NEFAR Launch
August 12, 2006

Rick and Steve's Camroc
Last Flight of the Sugar Rush


Camera Rocket built by Steve Ghioto and Richard Creamer.  It uses a CVS "one-use" digital camcorder to record the flight from within the rocket.  
Rick has modified the camera for multiple uses.  


Launch Video (from ground camera)
7 meg .wmv file, 36 seconds of video

Launch Video 1 (from onboard camera)
4 meg .wmv file,  66  seconds of video

Launch Video 2 (from onboard camera)
5 meg .wmv file,  76 seconds of video

Sugar Rush Flight

Propellant made by engineering students at UCF, members of the local chapter of Students for Exploration and Development of Space (SEDS)


Launch Video
9 meg .wmv file, 47 seconds of video

Second video from digital still camera
(5 meg .mpg file, 15 seconds of video)

Motor worked very nicely!  Altimeter... well, something went wrong.  Drogue did not deploy.  Main may or may not have deployed.  We searched for a couple of hours that day.  


Hal found an old weatherbeaten rocket, but not mine.  

I returned on Wednesday to look some more...

(Can you name this plant?  Click Here for clues!)

.... still no rocket.  But I had a nice walk.  The field is very pretty.  And I was the star of the cow show.  They must get bored staring at the same grass all day, so a rocket idiot stumbling around the pasture is good entertainment.  I covered the open areas pretty well so I think it is in the woods, which I did not have time to search before dark. 

Perhaps greater than the loss of the rocket is the loss of the data.  I would like to know what went wrong, and without the rocket, I can only guess.  If the main deployed, as happened on the first flight with the ARTS altimeter, the rocket could be caught in a tree.  If the main did not deploy, it is likely to be a finned post-hole with pink flecks here and there.  

Maybe I'll look again after the next launch.

In the meantime, I'll order some parts and start building another one.  

It will have TWO altimeters, and maybe a camera bay!

Flash Forward...   Sugar Rush recovered!  Or part of it.

NEFAR launch, 9-9-06.  Sam Haynes' son found it while looking for another lost rocket.  It was in the cow pasture, as expected.  


Motor and fins are intact, but rearranged a bit.  Motor retainer made a clean break from body tube.  It was the motor mount tube that broke, so now I know the weak point in this system.  Apparently, it hit at high velocity.  Not only has the fin section moved forward in relation to the motor, but the nozzle is now about halfway down in the motor.  It could have only gotten there by crumpling the phenolic-paper case liner ahead of it, which would have required considerable force.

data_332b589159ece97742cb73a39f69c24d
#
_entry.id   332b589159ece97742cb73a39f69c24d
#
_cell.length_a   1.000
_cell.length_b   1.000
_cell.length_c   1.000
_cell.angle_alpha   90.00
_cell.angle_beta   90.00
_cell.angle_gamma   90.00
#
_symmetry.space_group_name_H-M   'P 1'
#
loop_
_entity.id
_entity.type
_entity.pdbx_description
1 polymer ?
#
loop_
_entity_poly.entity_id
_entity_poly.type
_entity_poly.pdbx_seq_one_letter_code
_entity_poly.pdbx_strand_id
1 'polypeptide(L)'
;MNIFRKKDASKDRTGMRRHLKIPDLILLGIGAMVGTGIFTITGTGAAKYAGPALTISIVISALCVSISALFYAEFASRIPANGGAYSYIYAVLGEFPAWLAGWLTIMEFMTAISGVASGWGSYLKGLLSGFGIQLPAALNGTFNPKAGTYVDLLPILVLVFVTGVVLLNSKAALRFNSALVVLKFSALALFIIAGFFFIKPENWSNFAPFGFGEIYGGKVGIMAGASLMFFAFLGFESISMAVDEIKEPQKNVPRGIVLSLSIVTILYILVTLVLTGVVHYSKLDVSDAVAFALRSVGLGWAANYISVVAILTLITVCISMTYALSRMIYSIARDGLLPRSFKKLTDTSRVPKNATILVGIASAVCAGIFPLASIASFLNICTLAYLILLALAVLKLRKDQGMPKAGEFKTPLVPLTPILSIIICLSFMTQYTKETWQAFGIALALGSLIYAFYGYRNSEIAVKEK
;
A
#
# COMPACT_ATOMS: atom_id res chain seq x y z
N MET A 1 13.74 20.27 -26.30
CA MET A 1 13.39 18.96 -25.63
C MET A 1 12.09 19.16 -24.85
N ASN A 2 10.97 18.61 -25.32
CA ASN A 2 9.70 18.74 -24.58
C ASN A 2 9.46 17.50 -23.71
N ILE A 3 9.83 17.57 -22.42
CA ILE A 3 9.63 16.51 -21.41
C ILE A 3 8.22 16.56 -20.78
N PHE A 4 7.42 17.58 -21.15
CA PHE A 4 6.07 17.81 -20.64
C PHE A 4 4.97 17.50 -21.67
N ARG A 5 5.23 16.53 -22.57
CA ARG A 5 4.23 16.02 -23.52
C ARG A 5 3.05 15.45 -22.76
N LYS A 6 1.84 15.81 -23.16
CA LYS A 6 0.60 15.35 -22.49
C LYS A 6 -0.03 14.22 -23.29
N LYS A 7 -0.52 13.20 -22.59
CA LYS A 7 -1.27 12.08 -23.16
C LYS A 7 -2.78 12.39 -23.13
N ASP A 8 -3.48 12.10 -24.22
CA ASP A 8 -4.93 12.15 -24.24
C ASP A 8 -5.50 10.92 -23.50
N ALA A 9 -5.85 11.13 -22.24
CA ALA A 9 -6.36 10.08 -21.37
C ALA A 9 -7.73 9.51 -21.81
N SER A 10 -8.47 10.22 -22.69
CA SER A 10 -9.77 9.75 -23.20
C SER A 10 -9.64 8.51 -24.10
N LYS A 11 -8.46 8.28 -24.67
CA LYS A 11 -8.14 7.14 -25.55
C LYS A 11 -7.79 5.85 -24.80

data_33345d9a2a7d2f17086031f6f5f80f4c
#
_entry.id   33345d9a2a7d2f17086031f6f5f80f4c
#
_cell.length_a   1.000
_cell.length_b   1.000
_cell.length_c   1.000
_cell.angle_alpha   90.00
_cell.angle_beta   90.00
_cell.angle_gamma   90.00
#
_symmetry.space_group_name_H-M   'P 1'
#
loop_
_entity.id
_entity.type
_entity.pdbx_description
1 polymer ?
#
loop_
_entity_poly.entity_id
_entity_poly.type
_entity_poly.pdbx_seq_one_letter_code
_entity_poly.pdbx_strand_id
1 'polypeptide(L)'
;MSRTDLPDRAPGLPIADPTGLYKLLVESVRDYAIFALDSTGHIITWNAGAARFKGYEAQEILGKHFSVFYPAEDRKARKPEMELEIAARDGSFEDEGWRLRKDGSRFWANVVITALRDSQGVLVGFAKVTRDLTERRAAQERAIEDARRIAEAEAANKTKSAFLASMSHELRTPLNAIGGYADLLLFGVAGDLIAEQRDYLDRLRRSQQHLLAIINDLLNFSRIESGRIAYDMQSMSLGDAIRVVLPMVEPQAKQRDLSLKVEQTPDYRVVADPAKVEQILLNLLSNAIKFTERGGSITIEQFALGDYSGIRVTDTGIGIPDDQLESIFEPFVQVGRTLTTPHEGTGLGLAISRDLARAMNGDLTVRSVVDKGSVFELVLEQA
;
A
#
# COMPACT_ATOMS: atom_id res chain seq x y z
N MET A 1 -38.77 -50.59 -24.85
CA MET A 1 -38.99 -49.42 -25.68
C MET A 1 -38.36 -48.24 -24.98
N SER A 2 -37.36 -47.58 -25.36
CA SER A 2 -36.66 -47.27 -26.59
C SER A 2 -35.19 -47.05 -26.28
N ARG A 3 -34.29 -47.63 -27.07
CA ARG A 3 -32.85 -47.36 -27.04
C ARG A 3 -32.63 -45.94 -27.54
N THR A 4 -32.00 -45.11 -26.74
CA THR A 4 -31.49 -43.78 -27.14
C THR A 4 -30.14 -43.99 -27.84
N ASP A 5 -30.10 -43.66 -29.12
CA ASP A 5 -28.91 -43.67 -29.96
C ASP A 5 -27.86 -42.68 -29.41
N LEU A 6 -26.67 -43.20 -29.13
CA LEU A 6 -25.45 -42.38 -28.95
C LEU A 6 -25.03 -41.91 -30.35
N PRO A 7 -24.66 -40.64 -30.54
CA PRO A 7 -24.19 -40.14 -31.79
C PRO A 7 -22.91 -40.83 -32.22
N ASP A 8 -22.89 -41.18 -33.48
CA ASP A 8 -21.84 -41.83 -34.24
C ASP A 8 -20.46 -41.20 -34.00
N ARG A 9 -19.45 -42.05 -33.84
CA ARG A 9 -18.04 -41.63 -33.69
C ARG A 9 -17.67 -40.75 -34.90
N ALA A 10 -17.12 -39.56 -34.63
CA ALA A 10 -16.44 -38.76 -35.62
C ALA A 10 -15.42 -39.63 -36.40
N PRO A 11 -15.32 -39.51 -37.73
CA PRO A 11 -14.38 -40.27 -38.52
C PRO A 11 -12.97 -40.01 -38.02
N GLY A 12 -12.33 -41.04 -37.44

Forward end of the motor casing was filled with tight-packed wood chips.  I looked at these for the longest time trying to figure out where they came from.  There were plywood bulkheads ahead of it in the rocket, but this is not plywood.  The altimeter mount was made of maple, but this is not maple.  So I am guessing it hit a stump in its final milliseconds and took some chips off the old block.  

Head-end plug is frozen tight.  I suspect it is "glued" in place by propellant residue interacting with aluminum and moisture.  I've had plugs freeze from just an hour or two, and so like to disassemble the casing as soon as possible after a flight.  This one has been out in the Florida summer for a month.  I believe the motor casing can be salvaged by trimming it back and cutting another snap ring groove, assuming the head plug and nozzle can be removed.  

The forward section was not found.  I did not visit the recovery site, but may try to find it at next launch.

Well.  The G10 fins seem unfazed by this trauma, and the motor retainer is intact.  So I may be compelled to rebuild the Sugar Rush starting with these parts.  It is a good test-bed for 54mm motors - and I could use one of those!

Jimmy Yawn
Recrystallized Rocketry
rev. 9/12/06